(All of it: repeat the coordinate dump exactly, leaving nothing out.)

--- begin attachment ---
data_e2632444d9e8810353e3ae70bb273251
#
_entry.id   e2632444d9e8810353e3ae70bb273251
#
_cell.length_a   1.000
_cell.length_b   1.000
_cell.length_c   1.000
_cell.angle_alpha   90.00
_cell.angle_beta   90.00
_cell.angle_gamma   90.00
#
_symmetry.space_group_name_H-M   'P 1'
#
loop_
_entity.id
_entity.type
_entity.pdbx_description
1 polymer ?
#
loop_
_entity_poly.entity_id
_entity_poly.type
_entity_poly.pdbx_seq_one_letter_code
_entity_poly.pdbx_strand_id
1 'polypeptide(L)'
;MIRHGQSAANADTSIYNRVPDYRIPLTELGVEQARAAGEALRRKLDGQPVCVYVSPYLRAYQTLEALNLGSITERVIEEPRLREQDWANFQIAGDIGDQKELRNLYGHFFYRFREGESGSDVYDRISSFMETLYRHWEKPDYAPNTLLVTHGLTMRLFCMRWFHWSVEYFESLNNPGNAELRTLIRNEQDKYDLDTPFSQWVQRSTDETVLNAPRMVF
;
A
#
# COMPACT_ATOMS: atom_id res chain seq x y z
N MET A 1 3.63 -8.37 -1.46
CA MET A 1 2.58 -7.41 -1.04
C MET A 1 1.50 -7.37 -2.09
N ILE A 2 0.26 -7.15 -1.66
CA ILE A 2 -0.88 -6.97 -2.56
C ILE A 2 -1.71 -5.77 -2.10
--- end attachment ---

data_e2632444d9e8810353e3ae70bb273251
#
_entry.id   e2632444d9e8810353e3ae70bb273251
#
_cell.length_a   1.000
_cell.length_b   1.000
_cell.length_c   1.000
_cell.angle_alpha   90.00
_cell.angle_beta   90.00
_cell.angle_gamma   90.00
#
_symmetry.space_group_name_H-M   'P 1'
#
loop_
_entity.id
_entity.type
_entity.pdbx_description
1 polymer ?
#
loop_
_entity_poly.entity_id
_entity_poly.type
_entity_poly.pdbx_seq_one_letter_code
_entity_poly.pdbx_strand_id
1 'polypeptide(L)'
;MIRHGQSAANADTSIYNRVPDYRIPLTELGVEQARAAGEALRRKLDGQPVCVYVSPYLRAYQTLEALNLGSITERVIEEPRLREQDWANFQIAGDIGDQKELRNLYGHFFYRFREGESGSDVYDRISSFMETLYRHWEKPDYAPNTLLVTHGLTMRLFCMRWFHWSVEYFESLNNPGNAELRTLIRNEQDKYDLDTPFSQWVQRSTDETVLNAPRMVF
;
A
#
# COMPACT_ATOMS: atom_id res chain seq x y z
N MET A 1 3.63 -8.37 -1.46
CA MET A 1 2.58 -7.41 -1.04
C MET A 1 1.50 -7.37 -2.09
N ILE A 2 0.26 -7.15 -1.66
CA ILE A 2 -0.88 -6.97 -2.56
C ILE A 2 -1.71 -5.77 -2.10